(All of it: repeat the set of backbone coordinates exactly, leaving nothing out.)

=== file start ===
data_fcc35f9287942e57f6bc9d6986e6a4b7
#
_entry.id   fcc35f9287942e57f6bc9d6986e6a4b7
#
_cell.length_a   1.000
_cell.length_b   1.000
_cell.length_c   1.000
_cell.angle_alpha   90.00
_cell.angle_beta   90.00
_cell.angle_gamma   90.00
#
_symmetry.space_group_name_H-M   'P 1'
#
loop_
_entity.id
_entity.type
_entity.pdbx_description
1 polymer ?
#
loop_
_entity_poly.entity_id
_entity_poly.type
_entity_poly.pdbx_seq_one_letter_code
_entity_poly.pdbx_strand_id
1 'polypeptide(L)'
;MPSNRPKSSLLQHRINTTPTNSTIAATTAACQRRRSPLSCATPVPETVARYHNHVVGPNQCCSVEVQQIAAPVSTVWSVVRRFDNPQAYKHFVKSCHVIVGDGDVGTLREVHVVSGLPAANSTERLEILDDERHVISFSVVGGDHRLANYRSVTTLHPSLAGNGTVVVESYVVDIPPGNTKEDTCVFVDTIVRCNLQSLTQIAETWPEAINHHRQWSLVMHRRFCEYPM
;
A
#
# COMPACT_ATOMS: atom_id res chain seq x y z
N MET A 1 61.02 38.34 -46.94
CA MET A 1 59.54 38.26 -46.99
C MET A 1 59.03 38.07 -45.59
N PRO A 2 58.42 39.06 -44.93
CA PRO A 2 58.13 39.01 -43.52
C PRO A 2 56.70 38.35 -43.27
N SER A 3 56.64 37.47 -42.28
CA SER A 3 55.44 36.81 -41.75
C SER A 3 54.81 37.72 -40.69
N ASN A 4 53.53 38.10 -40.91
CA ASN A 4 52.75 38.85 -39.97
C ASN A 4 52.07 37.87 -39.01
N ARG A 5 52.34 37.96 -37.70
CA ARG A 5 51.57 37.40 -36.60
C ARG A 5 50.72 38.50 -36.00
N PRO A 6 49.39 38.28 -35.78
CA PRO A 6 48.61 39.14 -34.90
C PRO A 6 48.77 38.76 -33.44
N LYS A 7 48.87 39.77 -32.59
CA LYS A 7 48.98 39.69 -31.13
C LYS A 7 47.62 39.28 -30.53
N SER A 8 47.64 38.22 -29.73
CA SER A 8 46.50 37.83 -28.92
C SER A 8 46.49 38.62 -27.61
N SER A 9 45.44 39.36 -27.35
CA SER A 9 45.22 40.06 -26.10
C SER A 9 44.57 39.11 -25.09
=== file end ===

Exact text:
data_fcc35f9287942e57f6bc9d6986e6a4b7
#
_entry.id   fcc35f9287942e57f6bc9d6986e6a4b7
#
_cell.length_a   1.000
_cell.length_b   1.000
_cell.length_c   1.000
_cell.angle_alpha   90.00
_cell.angle_beta   90.00
_cell.angle_gamma   90.00
#
_symmetry.space_group_name_H-M   'P 1'
#
loop_
_entity.id
_entity.type
_entity.pdbx_description
1 polymer ?
#
loop_
_entity_poly.entity_id
_entity_poly.type
_entity_poly.pdbx_seq_one_letter_code
_entity_poly.pdbx_strand_id
1 'polypeptide(L)'
;MPSNRPKSSLLQHRINTTPTNSTIAATTAACQRRRSPLSCATPVPETVARYHNHVVGPNQCCSVEVQQIAAPVSTVWSVVRRFDNPQAYKHFVKSCHVIVGDGDVGTLREVHVVSGLPAANSTERLEILDDERHVISFSVVGGDHRLANYRSVTTLHPSLAGNGTVVVESYVVDIPPGNTKEDTCVFVDTIVRCNLQSLTQIAETWPEAINHHRQWSLVMHRRFCEYPM
;
A
#
# COMPACT_ATOMS: atom_id res chain seq x y z
N MET A 1 61.02 38.34 -46.94
CA MET A 1 59.54 38.26 -46.99
C MET A 1 59.03 38.07 -45.59
N PRO A 2 58.42 39.06 -44.93
CA PRO A 2 58.13 39.01 -43.52
C PRO A 2 56.70 38.35 -43.27
N SER A 3 56.64 37.47 -42.28
CA SER A 3 55.44 36.81 -41.75
C SER A 3 54.81 37.72 -40.69
N ASN A 4 53.53 38.10 -40.91
CA ASN A 4 52.75 38.85 -39.97
C ASN A 4 52.07 37.87 -39.01
N ARG A 5 52.34 37.96 -37.70
CA ARG A 5 51.57 37.40 -36.60
C ARG A 5 50.72 38.50 -36.00
N PRO A 6 49.39 38.28 -35.78
CA PRO A 6 48.61 39.14 -34.90
C PRO A 6 48.77 38.76 -33.44
N LYS A 7 48.87 39.77 -32.59
CA LYS A 7 48.98 39.69 -31.13
C LYS A 7 47.62 39.28 -30.53
N SER A 8 47.64 38.22 -29.73
CA SER A 8 46.50 37.83 -28.92
C SER A 8 46.49 38.62 -27.61
N SER A 9 45.44 39.36 -27.35
CA SER A 9 45.22 40.06 -26.10
C SER A 9 44.57 39.11 -25.09